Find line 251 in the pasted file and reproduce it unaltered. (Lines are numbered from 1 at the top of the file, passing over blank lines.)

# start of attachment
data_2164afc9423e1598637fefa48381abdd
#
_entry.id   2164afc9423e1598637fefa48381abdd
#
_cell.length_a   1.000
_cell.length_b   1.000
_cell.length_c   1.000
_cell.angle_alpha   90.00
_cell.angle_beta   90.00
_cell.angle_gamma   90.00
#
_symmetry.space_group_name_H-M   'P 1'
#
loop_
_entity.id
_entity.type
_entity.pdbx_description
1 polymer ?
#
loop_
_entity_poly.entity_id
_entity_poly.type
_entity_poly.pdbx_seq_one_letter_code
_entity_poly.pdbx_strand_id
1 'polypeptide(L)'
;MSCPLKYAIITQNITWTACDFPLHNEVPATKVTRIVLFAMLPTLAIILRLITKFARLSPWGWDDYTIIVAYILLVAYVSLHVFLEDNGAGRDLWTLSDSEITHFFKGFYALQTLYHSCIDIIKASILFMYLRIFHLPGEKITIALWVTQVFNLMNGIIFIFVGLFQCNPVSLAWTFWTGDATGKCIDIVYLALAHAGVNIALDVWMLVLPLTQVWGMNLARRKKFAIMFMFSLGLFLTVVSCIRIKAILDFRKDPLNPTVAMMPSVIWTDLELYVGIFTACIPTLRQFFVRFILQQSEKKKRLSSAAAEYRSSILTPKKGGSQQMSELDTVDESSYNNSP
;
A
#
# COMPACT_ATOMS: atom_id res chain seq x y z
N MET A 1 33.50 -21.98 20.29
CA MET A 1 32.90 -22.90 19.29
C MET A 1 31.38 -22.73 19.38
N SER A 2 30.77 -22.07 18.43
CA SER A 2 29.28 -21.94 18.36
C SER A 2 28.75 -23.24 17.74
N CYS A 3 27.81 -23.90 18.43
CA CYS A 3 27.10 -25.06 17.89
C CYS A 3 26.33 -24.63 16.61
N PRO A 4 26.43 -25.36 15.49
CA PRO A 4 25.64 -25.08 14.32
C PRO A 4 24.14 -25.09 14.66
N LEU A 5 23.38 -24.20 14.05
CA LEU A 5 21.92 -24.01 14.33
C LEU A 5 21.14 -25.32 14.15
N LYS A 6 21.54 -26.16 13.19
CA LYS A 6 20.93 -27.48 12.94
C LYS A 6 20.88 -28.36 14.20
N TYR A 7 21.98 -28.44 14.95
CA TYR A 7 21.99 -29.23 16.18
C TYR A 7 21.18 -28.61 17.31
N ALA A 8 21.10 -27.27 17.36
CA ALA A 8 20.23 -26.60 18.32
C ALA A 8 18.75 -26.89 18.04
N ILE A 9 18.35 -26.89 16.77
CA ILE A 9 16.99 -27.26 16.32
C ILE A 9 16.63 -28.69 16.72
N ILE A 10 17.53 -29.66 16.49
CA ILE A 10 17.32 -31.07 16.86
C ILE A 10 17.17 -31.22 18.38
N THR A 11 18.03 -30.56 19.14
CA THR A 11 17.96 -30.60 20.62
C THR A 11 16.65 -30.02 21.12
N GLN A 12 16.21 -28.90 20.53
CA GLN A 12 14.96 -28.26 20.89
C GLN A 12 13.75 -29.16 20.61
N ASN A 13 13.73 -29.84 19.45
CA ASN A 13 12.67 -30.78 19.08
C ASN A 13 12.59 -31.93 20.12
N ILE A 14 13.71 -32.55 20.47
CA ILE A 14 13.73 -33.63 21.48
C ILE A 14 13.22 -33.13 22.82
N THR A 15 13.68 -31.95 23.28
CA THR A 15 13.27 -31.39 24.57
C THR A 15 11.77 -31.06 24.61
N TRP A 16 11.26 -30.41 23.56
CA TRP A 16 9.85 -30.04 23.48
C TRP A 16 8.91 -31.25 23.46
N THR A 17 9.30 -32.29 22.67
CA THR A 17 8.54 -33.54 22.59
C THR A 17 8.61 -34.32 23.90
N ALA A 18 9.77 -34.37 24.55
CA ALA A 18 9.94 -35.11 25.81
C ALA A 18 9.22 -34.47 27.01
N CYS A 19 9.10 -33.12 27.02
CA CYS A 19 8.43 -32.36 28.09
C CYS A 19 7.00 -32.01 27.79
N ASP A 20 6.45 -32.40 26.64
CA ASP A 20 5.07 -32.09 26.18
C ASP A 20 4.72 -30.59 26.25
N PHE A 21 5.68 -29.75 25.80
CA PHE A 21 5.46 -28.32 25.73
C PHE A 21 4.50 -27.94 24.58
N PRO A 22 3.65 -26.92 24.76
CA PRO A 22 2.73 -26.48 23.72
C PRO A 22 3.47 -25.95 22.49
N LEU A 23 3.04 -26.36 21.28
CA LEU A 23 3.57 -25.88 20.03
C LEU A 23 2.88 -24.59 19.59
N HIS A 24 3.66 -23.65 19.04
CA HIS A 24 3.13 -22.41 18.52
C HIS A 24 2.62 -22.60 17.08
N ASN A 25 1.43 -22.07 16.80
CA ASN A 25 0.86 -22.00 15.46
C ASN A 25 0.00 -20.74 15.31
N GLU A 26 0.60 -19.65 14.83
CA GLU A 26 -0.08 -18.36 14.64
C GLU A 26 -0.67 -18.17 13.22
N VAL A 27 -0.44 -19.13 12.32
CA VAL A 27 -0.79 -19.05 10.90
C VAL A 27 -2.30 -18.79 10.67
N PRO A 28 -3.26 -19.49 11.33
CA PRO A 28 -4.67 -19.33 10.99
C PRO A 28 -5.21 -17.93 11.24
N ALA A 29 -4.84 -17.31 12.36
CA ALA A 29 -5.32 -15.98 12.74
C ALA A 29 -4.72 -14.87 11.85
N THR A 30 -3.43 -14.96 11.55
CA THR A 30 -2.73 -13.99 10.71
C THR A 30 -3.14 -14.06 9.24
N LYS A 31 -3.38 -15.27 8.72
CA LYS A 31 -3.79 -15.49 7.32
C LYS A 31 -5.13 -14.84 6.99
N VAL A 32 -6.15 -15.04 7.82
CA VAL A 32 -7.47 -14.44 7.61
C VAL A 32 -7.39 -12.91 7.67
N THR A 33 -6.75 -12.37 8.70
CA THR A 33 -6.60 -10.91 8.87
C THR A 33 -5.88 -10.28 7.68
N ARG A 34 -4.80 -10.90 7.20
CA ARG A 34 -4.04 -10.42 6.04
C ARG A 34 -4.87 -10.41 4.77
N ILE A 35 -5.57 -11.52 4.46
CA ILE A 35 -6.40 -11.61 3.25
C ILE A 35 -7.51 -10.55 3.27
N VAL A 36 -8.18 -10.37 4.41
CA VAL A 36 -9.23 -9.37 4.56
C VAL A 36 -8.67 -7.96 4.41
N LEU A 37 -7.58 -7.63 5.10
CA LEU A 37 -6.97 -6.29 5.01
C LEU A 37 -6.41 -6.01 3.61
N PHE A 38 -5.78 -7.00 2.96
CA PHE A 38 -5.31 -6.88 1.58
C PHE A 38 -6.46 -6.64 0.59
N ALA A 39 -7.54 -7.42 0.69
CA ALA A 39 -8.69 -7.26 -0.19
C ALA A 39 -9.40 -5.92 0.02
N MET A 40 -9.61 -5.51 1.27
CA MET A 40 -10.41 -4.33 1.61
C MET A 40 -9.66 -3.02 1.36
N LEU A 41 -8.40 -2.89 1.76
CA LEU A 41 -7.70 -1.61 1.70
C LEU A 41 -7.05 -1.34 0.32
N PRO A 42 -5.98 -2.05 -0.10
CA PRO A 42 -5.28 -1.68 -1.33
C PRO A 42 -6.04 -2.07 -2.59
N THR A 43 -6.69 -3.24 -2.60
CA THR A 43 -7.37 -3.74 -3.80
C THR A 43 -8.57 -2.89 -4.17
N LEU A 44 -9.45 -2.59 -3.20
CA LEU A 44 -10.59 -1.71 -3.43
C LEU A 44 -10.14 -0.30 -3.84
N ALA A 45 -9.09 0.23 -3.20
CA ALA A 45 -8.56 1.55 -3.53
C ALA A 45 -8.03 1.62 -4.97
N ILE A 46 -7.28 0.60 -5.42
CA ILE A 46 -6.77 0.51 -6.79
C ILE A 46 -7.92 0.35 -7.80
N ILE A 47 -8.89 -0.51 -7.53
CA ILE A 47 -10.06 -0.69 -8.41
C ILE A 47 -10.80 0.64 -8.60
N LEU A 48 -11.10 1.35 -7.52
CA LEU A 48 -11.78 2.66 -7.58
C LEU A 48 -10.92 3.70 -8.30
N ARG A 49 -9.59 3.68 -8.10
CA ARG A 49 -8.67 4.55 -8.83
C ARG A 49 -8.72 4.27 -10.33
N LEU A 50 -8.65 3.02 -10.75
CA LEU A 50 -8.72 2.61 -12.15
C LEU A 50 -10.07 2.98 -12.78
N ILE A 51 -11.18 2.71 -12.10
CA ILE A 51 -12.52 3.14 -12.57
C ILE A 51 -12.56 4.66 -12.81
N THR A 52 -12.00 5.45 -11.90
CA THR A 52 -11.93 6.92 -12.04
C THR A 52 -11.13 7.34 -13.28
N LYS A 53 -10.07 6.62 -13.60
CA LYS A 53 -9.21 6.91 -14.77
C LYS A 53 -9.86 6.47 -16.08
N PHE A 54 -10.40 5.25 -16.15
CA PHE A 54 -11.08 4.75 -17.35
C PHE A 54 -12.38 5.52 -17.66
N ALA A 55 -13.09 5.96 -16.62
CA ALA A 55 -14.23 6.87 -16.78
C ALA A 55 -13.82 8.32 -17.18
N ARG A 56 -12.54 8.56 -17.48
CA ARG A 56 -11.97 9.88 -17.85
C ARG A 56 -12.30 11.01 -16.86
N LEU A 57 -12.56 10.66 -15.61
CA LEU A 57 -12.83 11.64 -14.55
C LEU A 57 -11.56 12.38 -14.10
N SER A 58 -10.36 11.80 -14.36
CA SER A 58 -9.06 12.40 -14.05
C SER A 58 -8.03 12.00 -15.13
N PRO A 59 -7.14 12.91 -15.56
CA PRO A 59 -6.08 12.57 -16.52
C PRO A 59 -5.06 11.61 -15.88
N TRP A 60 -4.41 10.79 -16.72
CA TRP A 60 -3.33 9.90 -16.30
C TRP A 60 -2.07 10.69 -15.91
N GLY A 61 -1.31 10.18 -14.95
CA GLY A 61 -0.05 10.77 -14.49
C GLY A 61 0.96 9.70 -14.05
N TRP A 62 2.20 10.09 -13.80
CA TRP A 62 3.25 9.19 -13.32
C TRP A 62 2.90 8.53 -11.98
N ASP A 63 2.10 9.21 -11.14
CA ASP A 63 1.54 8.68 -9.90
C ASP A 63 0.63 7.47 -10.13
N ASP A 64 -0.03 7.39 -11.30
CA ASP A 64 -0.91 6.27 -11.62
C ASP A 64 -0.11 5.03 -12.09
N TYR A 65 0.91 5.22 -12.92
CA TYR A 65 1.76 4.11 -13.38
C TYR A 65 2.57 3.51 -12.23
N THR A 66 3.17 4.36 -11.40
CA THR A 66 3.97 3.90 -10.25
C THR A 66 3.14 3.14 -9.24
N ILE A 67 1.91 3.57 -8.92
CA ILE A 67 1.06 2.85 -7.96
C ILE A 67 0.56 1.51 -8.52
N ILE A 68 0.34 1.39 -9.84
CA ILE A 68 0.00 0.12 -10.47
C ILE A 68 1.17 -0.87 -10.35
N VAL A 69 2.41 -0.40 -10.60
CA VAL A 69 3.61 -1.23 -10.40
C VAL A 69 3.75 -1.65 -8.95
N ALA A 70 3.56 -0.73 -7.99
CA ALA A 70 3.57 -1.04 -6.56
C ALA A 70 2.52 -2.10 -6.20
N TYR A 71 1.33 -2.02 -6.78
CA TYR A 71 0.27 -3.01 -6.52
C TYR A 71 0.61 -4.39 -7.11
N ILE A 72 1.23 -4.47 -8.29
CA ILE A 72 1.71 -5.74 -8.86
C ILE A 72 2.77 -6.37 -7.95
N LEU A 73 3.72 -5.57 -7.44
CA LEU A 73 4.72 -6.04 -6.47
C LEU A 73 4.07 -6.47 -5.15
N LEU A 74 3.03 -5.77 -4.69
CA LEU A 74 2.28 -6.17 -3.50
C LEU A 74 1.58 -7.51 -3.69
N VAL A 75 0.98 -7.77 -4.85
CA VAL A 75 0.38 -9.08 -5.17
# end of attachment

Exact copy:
CA LEU A 74 2.28 -6.17 -3.50